In October 2013, Insys’ vice president of sales, Alec Burlakoff, was determined to recruit as many physicians as possible to speak on behalf of the company’s opioid painkiller Subsys. So he fired off an email to all of the company’s sales reps and managers, demanding that they prioritize speaker recruitment—and that they fire any member of the sales force who wasn’t willing to do so.
“Although our sales organization is well educated, nothing is more powerful [than] a physician’s lecture to his or her fellow physicians,” Burlakoff wrote in an email that was provided to the U.S. Senate Homeland Security & Governmental Affairs Committee. “I want MORE speaker programs now than ever,” he continued. “If you determine that they are not doing more programs now than ever before; because they can’t fulfill their administrative responsibilities—they must be terminated from lnsys.”
Burlakoff’s email was among 1.6 million pages of internal Insys documents provided to the Senate in response to a 2017 request from Claire McCaskill (D-Missouri), the ranking member of the committee, which released a 193-page report on its investigation Wednesday. While the information in the report (PDF), called “Fueling an Epidemic,” was generally known before, it provides a granular look at how one company allegedly drove the opioid epidemic largely by paying physicians to talk up its fentanyl drug Subsys. It gets at a major concern of lawmakers: the role of doctors in fueling the opioid epidemic.
A spokesperson for Insys pointed out in an email to FiercePharma that the Senate report focuses on “past misdeeds by former employees.” Today’s Insys, he added, “is a different company,” with a new governance and management team that is “committed to a new culture.” Insys is also diversifying beyond painkillers, with a pipeline that includes medicines to treat epilepsy and severe allergic reactions, he said.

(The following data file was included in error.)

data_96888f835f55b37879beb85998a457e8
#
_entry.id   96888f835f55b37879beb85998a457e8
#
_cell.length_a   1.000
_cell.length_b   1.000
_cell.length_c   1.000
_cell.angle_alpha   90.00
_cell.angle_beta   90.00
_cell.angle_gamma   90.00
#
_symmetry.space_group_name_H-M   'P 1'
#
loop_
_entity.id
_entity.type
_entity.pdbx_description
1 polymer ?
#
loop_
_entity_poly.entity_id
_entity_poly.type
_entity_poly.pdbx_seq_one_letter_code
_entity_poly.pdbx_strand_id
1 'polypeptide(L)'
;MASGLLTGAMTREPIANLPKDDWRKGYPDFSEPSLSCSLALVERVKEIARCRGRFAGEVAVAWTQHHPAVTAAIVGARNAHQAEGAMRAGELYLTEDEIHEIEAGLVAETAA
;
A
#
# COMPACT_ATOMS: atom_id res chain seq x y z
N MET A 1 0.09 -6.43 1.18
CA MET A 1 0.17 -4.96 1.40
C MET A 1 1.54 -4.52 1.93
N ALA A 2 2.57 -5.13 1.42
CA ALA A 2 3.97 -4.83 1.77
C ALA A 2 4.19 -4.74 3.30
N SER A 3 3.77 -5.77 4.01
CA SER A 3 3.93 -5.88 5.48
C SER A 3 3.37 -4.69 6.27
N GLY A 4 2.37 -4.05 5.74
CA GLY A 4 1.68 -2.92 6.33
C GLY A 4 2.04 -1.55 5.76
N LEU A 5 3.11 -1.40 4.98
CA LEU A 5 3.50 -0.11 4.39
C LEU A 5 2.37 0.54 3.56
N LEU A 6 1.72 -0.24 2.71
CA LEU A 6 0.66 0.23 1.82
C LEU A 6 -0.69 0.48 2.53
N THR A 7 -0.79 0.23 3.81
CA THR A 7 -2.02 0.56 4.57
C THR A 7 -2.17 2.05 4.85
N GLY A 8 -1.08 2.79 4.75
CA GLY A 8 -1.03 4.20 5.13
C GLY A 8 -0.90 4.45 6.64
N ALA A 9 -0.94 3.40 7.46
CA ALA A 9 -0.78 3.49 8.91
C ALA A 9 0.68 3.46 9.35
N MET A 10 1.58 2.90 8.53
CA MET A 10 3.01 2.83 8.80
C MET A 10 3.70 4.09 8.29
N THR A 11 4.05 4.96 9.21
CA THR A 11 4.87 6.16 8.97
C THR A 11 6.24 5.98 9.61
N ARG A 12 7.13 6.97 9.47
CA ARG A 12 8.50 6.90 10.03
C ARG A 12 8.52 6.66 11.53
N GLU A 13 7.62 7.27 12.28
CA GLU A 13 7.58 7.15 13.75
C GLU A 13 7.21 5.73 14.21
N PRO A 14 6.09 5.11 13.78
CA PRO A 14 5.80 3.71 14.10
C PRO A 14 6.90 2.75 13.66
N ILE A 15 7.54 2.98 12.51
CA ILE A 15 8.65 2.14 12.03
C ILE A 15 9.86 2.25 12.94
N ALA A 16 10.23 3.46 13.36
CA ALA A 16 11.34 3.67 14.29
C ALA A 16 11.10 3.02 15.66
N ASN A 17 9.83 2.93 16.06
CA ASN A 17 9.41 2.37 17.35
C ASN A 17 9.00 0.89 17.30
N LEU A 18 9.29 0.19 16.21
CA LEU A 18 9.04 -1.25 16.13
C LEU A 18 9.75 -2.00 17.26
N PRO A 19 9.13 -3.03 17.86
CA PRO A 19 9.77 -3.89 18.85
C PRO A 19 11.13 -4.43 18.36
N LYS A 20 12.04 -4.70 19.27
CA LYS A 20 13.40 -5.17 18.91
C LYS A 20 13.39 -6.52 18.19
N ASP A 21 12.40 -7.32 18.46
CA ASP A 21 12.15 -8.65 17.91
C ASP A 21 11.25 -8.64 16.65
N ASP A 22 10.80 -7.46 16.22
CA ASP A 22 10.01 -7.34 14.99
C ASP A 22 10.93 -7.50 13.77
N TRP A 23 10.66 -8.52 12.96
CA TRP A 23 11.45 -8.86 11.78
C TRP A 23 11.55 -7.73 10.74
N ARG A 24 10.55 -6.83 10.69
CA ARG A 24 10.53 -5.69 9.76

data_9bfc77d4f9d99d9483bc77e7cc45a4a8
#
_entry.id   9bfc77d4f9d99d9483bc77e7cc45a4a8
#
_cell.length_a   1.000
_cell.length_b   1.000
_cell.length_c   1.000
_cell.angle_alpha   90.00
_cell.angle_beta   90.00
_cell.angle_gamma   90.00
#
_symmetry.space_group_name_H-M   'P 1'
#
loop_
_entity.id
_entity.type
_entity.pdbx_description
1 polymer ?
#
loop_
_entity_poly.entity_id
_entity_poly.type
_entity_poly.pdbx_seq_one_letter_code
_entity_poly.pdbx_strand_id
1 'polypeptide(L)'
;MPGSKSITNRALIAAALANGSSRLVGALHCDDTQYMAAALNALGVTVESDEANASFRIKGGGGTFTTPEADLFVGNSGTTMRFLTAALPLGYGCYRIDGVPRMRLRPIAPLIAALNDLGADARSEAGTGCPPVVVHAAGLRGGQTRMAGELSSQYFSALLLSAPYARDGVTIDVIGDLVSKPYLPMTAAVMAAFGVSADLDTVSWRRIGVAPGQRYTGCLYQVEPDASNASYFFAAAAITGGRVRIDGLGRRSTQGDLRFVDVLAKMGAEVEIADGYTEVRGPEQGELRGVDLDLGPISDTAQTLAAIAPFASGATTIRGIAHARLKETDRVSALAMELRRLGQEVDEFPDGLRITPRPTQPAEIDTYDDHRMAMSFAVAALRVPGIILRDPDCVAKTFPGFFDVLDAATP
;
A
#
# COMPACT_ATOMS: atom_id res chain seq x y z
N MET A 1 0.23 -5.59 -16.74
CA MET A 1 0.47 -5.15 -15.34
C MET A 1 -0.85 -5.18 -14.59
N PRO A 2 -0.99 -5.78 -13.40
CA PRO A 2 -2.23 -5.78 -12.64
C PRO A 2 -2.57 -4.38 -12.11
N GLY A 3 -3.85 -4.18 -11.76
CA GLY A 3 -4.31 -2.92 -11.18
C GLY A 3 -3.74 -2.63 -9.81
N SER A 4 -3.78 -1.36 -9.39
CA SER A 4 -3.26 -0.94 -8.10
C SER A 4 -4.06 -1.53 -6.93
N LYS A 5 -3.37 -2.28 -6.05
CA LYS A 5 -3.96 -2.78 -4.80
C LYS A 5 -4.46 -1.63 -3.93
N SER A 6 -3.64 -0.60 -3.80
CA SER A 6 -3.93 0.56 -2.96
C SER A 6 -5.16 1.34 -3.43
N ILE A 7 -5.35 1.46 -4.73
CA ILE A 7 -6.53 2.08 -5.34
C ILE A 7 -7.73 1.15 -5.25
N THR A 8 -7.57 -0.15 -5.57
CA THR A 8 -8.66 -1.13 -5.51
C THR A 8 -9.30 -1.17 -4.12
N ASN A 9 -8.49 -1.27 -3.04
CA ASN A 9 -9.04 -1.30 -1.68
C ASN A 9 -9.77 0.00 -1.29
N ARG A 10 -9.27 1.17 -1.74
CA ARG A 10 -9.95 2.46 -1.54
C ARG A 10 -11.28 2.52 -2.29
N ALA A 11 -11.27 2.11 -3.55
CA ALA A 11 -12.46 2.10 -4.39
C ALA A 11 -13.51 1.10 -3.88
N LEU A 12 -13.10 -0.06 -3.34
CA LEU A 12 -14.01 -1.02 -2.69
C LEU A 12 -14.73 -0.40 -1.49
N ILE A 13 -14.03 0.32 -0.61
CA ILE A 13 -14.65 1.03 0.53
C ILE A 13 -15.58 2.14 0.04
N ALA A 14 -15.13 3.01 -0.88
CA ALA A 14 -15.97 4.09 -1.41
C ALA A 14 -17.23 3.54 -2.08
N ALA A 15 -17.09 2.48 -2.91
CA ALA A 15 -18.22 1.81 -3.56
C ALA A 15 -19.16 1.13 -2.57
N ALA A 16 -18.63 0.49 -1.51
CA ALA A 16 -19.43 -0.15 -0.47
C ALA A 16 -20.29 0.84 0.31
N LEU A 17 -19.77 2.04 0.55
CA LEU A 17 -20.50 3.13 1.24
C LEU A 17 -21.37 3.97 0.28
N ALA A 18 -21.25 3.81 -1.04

The law firm representing Burlakoff did not immediately respond to a request for comment from FiercePharma.
Burlakoff was among several former Insys employees who were charged back in 2016 by the U.S. Attorney’s Office of the District of Massachusetts for allegedly bribing physicians to prescribe Subsys. In August, the company agreed to pay the Justice Department $150 million over five years to settle a criminal investigation. However, there are still pending False Claims Act charges against the company and separate indictments of former employees.
The Senate report isn’t entirely surprising: The previous charges filed against Insys and its former leadership revolved around aggressive sales tactics they allegedly used to fuel opioid sales. But the level of detail provided by Burlakoff’s emails and other documents handed over to the Senate offer a rare insider’s view of a company leaning on its physician partners to help drive sales.
Insys’ sales reps weren’t just expected to recruit physicians as speakers on behalf of Subsys; they were charged with “owning” doctors in their territories, the Senate report alleges. Among the evidence is an email Burlakoff wrote in December 2012 demanding that sales reps continue to generate one prescription a day for Subsys regardless of the fact that physicians were taking time off for the holidays.
“Holidays never hurt the representatives whom OWN five doctors,” he wrote. “In fact, even if all doctors are out of the office at one time … a good rep [will] make sure … a Subsys rx is written!”
Burlakoff went on to promise “big bonus dollars” to reps who met the one-prescription-per-day goal, and he threatened to withhold bonuses from those who didn’t. The higher the Subsys dose prescribed, the bigger the bonus awarded to the corresponding sales rep, according to a 2013 compensation plan provided to the Senate.
The role of doctors in the Insys saga has long been a concern to lawmakers. In March of this year, the Justice Department indicted five Manhattan doctors on charges that they took bribes from Insys in return for writing more Subsys prescriptions. They pleaded not guilty.
Despite Insys’ recent efforts to clean up its corporate culture, the Senate committee that produced the new report remains concerned about the precedent the company set. Insys may not have invented physician speakers’ bureaus, the report concluded, but “the next pharmaceutical company moving rapidly to establish market share in a crowded field may look to Insys as a model,” it argued. “And so long as both sales representatives and prescribers have strong financial incentives to boost prescriptions, simple greed will continue to distort the patient-physician relationship.”